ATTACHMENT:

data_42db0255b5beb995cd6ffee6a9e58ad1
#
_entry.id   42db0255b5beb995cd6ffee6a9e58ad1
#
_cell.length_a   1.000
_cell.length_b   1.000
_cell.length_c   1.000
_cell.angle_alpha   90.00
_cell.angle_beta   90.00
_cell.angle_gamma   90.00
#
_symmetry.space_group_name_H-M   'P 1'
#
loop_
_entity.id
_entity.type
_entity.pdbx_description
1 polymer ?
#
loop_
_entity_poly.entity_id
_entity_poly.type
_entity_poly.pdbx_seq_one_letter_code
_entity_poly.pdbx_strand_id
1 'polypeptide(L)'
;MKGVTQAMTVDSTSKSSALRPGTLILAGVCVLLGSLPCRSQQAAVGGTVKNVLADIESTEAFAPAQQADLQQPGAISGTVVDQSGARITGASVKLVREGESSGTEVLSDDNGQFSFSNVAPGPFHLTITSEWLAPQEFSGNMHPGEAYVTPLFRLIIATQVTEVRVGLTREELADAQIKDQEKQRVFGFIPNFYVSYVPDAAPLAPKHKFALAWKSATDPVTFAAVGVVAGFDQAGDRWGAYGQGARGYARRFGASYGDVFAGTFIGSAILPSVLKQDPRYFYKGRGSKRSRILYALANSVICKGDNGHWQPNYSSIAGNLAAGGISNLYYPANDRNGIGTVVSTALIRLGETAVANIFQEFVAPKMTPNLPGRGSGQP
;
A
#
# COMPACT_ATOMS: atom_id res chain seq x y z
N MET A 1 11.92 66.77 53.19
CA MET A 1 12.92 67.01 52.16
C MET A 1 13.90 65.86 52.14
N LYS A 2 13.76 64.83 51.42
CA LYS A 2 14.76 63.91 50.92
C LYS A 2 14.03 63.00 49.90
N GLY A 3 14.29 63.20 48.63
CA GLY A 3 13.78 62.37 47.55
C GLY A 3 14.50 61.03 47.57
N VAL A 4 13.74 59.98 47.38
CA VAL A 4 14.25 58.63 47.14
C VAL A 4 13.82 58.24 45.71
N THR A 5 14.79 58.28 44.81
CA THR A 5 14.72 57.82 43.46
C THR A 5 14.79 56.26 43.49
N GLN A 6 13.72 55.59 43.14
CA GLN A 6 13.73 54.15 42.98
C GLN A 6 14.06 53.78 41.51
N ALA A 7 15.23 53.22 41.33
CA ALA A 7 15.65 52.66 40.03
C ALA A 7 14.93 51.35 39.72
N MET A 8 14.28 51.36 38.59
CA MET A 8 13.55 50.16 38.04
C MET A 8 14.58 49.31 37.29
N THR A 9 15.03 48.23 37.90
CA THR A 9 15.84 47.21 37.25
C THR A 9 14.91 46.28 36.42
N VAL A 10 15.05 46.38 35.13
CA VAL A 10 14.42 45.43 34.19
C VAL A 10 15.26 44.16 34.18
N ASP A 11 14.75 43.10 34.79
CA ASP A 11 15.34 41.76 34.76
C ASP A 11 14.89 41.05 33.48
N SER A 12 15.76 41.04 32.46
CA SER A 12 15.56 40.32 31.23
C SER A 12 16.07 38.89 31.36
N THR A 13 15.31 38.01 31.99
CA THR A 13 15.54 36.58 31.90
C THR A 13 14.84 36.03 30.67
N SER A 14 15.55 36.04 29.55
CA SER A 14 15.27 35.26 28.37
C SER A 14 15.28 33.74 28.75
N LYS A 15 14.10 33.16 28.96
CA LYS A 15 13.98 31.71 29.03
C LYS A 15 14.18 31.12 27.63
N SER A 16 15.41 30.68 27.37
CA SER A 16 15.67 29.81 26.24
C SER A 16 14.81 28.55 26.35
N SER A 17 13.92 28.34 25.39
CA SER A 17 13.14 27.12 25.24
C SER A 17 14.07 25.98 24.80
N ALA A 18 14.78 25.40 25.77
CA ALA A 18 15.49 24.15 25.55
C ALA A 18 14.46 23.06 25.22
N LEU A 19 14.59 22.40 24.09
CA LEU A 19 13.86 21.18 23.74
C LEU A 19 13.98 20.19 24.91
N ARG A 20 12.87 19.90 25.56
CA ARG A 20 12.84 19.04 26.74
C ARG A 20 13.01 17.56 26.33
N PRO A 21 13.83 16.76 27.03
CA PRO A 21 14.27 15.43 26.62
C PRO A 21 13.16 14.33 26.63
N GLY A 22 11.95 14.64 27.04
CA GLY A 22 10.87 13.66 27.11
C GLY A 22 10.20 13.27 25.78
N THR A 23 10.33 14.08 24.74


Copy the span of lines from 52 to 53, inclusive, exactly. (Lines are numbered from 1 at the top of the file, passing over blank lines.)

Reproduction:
N MET A 8 14.28 51.36 38.59
CA MET A 8 13.55 50.16 38.04